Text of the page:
After surviving a bomb blast while working in Saudi Arabia, David Spong developed a clear view of what’s really essential in life and business – people.
As well as being CFO and looking after many of the organisation’s support functions, I am heavily involved in our customer engagements. The Australian annual turnover is about A$800 million, and as all but two of my team sit offshore, I’m constantly video-conferencing. It requires a different style of management and cultural awareness – I have to listen more.
Saudi was a fantastic learning experience. It was a tumultuous time (2002–05). The Americans went back into Iraq and Saudi was unsettled. In 2003, a bomb exploded in our compound, killing many people. It was a massive car bomb. When you’re in the middle of ?it ?you don’t know whether these could be your last seconds of life. That gave me a broader perspective of what’s important in life. I went to Saudi for professional growth, but the personal growth far outweighed the professional.
You spend your twenties and thirties doing the stuff no one else wants to do; your forties and fifties doing what no one else has the experience to do. Throwing caution to the wind and jumping in when no one else was prepared to go to Saudi was a calculated risk. I expected a challenge that would push me, but I got so much more on a personal level. I feel that now I am benefiting from taking that calculated risk.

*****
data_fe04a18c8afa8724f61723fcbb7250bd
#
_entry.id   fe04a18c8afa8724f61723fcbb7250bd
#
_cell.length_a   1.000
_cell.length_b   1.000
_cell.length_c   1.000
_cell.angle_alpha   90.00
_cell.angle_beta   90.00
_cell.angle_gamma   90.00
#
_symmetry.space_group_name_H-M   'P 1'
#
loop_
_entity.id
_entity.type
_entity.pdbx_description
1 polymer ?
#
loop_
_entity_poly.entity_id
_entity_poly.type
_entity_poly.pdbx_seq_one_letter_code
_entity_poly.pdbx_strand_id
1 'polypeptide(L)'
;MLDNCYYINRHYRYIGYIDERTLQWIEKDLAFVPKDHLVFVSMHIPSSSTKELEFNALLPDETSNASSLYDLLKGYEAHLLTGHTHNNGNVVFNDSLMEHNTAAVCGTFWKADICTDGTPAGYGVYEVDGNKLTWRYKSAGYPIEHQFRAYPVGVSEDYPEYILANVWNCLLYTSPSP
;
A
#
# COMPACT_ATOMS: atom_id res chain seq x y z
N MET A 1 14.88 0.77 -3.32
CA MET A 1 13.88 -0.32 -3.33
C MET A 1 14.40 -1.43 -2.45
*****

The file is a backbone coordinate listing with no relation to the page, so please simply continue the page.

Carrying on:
One of the worst things you can do as a senior leader is not be approachable. You become like the emperor with no clothes – no one tells you what the problems are, they only tell you the good news or what they think you want to hear. I learn more about what’s going on with the business chatting at the coffee machine with people from across the organisation than I do going to meetings.
I’ve been with Ericsson for 18 years. Initially I was in Melbourne, then I had about seven years in Saudi Arabia and Sweden, before moving into this role in 2008. I’d like to say I had altruistic ambitions for getting into finance, but in fact it was prompted by a friend of a friend who had a nice car. At university I did a double major in accounting and HR, which I like to think gives me a more balanced outlook.
I want to ensure the quality of the CFO who succeeds me. Ericsson is a company run in a very consensus-driven manner, so a lot of decision-making is collegiate and informal. The challenge is finding the right candidate with the right personality, skills and experience to manage in a highly influence-based environment. But now that we rely so heavily on an offshore model, the traditional path of selection from within is more problematic. My biggest concern is how do you teach judgement, and then how do you calibrate it?
This article is from the July issue of INTHEBLACK
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